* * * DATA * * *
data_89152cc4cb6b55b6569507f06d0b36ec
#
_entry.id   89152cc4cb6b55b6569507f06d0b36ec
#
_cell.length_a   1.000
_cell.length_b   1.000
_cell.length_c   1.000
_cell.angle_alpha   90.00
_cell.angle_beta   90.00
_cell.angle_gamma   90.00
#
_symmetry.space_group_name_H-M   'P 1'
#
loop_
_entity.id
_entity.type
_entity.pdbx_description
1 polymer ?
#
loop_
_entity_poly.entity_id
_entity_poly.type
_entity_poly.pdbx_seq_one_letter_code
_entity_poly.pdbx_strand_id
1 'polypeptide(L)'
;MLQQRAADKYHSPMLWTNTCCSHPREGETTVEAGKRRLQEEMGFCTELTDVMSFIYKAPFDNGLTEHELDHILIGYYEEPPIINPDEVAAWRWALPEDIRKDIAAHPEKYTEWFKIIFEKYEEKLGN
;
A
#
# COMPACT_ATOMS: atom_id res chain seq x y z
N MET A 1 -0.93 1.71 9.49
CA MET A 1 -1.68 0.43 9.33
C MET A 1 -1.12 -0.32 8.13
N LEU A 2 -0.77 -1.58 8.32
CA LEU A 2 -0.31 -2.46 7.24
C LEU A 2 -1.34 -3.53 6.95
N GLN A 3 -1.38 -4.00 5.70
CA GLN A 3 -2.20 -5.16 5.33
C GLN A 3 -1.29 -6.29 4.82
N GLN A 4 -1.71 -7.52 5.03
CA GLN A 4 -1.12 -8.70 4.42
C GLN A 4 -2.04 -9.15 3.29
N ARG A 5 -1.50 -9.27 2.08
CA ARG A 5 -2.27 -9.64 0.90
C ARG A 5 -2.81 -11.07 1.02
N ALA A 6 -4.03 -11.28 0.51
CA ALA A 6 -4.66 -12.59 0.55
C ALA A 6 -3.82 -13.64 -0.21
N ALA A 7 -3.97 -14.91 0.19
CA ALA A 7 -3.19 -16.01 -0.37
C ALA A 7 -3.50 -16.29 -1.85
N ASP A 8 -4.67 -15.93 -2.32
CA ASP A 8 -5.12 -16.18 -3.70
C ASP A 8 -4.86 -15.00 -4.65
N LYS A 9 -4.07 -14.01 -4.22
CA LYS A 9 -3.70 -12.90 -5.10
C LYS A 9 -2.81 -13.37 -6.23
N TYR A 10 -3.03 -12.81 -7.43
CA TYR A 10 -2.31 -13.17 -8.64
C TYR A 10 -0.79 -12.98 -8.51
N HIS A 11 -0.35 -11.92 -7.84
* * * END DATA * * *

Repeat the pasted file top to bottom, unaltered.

data_89152cc4cb6b55b6569507f06d0b36ec
#
_entry.id   89152cc4cb6b55b6569507f06d0b36ec
#
_cell.length_a   1.000
_cell.length_b   1.000
_cell.length_c   1.000
_cell.angle_alpha   90.00
_cell.angle_beta   90.00
_cell.angle_gamma   90.00
#
_symmetry.space_group_name_H-M   'P 1'
#
loop_
_entity.id
_entity.type
_entity.pdbx_description
1 polymer ?
#
loop_
_entity_poly.entity_id
_entity_poly.type
_entity_poly.pdbx_seq_one_letter_code
_entity_poly.pdbx_strand_id
1 'polypeptide(L)'
;MLQQRAADKYHSPMLWTNTCCSHPREGETTVEAGKRRLQEEMGFCTELTDVMSFIYKAPFDNGLTEHELDHILIGYYEEPPIINPDEVAAWRWALPEDIRKDIAAHPEKYTEWFKIIFEKYEEKLGN
;
A
#
# COMPACT_ATOMS: atom_id res chain seq x y z
N MET A 1 -0.93 1.71 9.49
CA MET A 1 -1.68 0.43 9.33
C MET A 1 -1.12 -0.32 8.13
N LEU A 2 -0.77 -1.58 8.32
CA LEU A 2 -0.31 -2.46 7.24
C LEU A 2 -1.34 -3.53 6.95
N GLN A 3 -1.38 -4.00 5.70
CA GLN A 3 -2.20 -5.16 5.33
C GLN A 3 -1.29 -6.29 4.82
N GLN A 4 -1.71 -7.52 5.03
CA GLN A 4 -1.12 -8.70 4.42
C GLN A 4 -2.04 -9.15 3.29
N ARG A 5 -1.50 -9.27 2.08
CA ARG A 5 -2.27 -9.64 0.90
C ARG A 5 -2.81 -11.07 1.02
N ALA A 6 -4.03 -11.28 0.51
CA ALA A 6 -4.66 -12.59 0.55
C ALA A 6 -3.82 -13.64 -0.21
N ALA A 7 -3.97 -14.91 0.19
CA ALA A 7 -3.19 -16.01 -0.37
C ALA A 7 -3.50 -16.29 -1.85
N ASP A 8 -4.67 -15.93 -2.32
CA ASP A 8 -5.12 -16.18 -3.70
C ASP A 8 -4.86 -15.00 -4.65
N LYS A 9 -4.07 -14.01 -4.22
CA LYS A 9 -3.70 -12.90 -5.10
C LYS A 9 -2.81 -13.37 -6.23
N TYR A 10 -3.03 -12.81 -7.43
CA TYR A 10 -2.31 -13.17 -8.64
C TYR A 10 -0.79 -12.98 -8.51
N HIS A 11 -0.35 -11.92 -7.84